Based on the information collected in the project – as well as available secondary information – and in order to provide a basis for identifying strategies for action in a more proactive development of agricultural biotechnology in the countries concerned, the paper proposes a country classification based on their scientific and technological capabilities and the size of domestic technology markets. The proposed classification scheme identifies three general “policy situations” which frame the different national contexts while allowing the development of a regional status report, and the enabling of a deeper discussion of specific strategies for each case.
The paper differentiates three policy situations in-country including (i) developing a framework for increased use of biotechnology products, (ii) improving the efficiency of agricultural research products, by increasing the use of biotechnology tools, (iii) consolidating and building-on the development of biotechnology applications innovation. On the basis of this analysis, the paper provides countries guidance by suggesting different objectives and policy tools to improve the use of biotechnology in each case.
According to the results of the analysis of the regional capacity map would consist of the following countries in each of the policy situation groups proposed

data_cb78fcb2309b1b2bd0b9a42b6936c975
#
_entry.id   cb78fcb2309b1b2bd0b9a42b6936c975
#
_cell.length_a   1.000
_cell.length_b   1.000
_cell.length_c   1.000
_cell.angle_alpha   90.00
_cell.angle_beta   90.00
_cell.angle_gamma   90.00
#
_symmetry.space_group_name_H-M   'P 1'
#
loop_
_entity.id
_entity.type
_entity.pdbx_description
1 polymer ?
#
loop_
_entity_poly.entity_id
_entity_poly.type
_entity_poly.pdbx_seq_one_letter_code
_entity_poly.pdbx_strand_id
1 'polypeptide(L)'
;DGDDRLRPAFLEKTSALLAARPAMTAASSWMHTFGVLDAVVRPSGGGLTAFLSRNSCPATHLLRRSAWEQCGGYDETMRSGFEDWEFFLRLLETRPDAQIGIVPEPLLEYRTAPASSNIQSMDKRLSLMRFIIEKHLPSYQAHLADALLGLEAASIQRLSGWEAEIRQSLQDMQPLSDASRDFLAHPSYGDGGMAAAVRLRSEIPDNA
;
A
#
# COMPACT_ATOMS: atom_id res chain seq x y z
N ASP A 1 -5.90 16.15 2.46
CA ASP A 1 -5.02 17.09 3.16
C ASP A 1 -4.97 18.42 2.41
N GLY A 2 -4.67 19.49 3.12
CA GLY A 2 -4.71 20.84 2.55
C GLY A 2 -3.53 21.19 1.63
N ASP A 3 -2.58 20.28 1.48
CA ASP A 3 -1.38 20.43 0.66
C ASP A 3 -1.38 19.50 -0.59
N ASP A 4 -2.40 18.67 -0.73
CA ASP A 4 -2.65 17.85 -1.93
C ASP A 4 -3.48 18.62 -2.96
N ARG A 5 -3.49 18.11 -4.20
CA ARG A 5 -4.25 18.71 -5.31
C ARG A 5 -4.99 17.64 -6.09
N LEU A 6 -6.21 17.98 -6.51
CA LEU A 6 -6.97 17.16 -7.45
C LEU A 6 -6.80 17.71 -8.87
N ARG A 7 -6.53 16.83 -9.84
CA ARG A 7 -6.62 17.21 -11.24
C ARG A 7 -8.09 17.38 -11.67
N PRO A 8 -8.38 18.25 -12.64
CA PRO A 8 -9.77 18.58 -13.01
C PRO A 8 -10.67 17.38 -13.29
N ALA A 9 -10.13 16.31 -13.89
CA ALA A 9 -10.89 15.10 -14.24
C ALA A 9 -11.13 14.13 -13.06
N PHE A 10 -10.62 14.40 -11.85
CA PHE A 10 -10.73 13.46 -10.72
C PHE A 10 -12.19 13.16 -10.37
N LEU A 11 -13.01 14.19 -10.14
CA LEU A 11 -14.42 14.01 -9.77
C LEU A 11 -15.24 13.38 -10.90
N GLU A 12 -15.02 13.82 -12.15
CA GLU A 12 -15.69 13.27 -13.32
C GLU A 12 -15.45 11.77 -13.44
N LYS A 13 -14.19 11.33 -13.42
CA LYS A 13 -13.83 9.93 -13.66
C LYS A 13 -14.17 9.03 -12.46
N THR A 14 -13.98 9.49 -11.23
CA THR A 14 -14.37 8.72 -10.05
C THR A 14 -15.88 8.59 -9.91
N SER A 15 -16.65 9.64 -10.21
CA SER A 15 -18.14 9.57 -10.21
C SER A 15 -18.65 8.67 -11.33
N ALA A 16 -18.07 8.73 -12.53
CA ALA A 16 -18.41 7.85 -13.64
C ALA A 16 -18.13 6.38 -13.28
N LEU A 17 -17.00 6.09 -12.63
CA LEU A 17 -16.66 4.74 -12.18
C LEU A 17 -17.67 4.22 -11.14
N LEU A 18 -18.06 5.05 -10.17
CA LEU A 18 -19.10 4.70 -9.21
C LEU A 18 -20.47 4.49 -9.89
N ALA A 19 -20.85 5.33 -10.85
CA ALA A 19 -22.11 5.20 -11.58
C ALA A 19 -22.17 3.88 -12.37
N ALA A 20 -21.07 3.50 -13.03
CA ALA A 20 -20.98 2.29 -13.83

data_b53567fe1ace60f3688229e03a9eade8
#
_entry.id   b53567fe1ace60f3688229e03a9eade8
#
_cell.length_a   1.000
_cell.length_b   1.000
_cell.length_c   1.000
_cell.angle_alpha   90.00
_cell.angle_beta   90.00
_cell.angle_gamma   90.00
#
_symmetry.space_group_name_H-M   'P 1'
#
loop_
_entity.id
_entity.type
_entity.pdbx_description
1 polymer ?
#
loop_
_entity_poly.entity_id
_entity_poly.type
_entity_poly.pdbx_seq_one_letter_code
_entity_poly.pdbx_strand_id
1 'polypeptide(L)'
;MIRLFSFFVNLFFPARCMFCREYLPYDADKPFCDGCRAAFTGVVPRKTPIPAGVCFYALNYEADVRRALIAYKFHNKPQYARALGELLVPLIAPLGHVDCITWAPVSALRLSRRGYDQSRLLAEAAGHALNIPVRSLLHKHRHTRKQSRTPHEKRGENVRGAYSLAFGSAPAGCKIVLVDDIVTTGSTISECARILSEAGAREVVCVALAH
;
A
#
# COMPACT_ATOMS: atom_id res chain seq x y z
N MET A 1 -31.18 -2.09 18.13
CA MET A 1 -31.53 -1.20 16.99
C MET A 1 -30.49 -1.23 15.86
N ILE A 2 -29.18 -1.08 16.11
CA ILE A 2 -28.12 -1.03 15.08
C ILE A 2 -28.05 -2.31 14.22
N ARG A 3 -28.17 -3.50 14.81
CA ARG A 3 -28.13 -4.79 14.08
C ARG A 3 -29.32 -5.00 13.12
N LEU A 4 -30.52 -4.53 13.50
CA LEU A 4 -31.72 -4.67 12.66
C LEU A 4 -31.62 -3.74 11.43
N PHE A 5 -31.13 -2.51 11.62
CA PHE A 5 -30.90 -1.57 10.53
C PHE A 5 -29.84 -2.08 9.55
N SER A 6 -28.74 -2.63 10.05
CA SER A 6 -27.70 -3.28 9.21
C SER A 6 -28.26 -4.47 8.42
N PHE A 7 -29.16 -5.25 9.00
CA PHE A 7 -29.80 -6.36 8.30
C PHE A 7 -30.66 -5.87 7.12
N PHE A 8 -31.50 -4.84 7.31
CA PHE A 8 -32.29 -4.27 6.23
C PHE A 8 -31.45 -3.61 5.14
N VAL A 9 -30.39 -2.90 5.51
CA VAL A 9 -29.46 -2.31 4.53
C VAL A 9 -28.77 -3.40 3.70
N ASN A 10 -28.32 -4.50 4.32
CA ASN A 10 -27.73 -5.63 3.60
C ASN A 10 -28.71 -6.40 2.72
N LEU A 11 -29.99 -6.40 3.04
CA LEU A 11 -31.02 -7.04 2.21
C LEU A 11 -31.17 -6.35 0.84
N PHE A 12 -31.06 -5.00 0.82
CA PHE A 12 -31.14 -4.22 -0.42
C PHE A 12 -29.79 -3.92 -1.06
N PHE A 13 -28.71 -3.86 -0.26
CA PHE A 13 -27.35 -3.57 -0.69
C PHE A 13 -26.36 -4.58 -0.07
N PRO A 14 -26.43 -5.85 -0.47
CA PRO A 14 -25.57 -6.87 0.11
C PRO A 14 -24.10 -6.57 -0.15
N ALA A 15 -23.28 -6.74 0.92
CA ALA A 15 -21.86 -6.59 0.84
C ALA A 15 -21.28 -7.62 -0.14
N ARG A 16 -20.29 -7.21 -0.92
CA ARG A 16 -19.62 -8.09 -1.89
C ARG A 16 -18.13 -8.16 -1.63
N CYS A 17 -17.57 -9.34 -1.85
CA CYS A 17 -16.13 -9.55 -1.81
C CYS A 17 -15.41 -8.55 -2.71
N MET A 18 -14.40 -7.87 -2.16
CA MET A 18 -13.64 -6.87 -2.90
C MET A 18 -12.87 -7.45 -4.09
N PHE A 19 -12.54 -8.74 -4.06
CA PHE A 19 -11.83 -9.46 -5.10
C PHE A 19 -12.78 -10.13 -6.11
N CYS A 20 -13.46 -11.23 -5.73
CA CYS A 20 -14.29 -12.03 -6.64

- Stage (i) Bolivia, Guatemala, Dominican Republic, Ecuador, El Salvador, Honduras, Nicaragua and Panama
- Stage (ii) Venezuela, Paraguay and Peru
- Stage (iii) Colombia, Chile, Costa Rica, Uruguay, Argentina, Mexico and Brazil.
Note that this classification includes different capacity gradients and possibilities for future development that can be markedly different even within a stage. Note also that national market size can be a significant constraint for developing biotechnology capacity which opens the question of developing capacity at the regional level.
The analysis of the policy situations in the different countries is then supplemented by a qualitative assessment of six policy areas considered strategic for the development of agricultural biotechnology sector including: (i) research policies and public investment, (ii) mechanisms for joint scientific technology development (i.e. public –private, public-public and private-private partnerships), (iii) intellectual property systems, (iv) the biosafety systems, (v) food safety and consumer protection, and (vi) technology transfer and the private sector.